Once you’ve done your keyword research, identify something really interesting within that topic. It could be a unique insight you have, or perhaps a controversial slant. Whatever it is, make sure it’s original. If you run a large website, analyze your own site content: perhaps you can present an unusual perspective or a way of doing business that sets you apart.
The most vital aspect about obtaining SEO value from an infographic is allowing others to easily republish it on their sites, and to include a link back to your website and the source of the infographic. This is a no-brainer, but it should be done in an ethical way. Use keywords that relate directly to the topic of the post. Make sure your users can see a preview of what it will look like before they post it to their site. Stick only to white hat techniques and you’ll avoid any penalties from Google.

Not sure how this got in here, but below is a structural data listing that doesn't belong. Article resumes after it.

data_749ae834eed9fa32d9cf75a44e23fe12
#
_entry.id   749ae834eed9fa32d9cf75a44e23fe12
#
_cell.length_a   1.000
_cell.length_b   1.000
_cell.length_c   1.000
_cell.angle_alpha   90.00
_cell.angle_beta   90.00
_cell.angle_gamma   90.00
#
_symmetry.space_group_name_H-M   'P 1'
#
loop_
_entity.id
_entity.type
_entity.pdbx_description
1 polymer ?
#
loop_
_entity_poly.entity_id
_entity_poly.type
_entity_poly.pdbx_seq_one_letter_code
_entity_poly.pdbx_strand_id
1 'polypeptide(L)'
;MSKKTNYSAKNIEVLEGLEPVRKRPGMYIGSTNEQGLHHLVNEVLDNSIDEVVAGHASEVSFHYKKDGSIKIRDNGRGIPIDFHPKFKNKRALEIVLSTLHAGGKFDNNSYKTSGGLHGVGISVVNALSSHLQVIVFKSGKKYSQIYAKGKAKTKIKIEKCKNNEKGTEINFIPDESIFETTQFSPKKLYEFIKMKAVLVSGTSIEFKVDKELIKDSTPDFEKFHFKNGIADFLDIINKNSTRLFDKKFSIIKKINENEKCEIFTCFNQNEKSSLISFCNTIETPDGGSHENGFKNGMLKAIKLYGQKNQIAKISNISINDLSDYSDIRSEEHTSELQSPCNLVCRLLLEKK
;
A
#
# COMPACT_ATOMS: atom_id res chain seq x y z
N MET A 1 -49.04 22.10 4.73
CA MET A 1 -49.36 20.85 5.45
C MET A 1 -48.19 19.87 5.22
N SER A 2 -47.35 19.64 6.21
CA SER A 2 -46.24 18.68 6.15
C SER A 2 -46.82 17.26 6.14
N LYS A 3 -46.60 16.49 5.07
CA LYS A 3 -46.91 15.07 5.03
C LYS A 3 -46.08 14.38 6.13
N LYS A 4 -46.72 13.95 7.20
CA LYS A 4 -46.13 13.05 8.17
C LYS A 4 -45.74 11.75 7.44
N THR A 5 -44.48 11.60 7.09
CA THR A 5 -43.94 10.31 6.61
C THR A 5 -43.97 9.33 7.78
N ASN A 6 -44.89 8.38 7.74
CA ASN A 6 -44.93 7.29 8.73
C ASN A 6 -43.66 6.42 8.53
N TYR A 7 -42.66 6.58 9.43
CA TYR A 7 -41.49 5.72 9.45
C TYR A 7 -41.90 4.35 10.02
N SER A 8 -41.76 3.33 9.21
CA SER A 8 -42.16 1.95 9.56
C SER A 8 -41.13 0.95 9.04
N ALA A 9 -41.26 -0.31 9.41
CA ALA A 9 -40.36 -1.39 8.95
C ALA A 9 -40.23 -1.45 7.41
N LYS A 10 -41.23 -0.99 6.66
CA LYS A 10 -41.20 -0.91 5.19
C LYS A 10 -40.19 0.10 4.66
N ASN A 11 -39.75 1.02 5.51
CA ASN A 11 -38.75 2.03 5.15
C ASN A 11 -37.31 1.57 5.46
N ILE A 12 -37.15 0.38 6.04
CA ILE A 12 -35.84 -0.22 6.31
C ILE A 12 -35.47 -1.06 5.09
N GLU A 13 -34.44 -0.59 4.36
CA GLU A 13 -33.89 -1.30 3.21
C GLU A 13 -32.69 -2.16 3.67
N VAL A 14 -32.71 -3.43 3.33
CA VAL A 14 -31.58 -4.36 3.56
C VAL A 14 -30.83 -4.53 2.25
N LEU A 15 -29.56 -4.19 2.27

Having a Digg button on your infographic page can also help you in gaining mass traction for your posting. You can and should make it as easy as possible for your users to share your post on Digg and all the major sites. Use the techniques and plugins mentioned above and you’ll gain maximum benefit.
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To summarize the preferred approach to infographics:
Undertake keyword research and find high volume topics that relate directly to your business and target market.
Develop an infographic that answers an interesting question, is comical, or even annoys a lot of people.
Link the page with the infographic to more commercial pages on your site.
Add an easy-to-click social-sharing plugin on the same page.
Submit your infographic to Digg and various other infographic websites.
The hardest parts of this process are identifying a topic that will appeal to your market, and designing an infographic that has maximum visual appeal.
A widget is a snippet of code that users can add to their own websites that performs some useful function for their visitors. For example, this site provides a mortgage calculator widget that anyone can include on their site. You can see how this might be an attractive feature for a personal finance blog, for instance. Because the widget includes a link back to the parent site, that site will derive an SEO benefit from other sites installing the widget.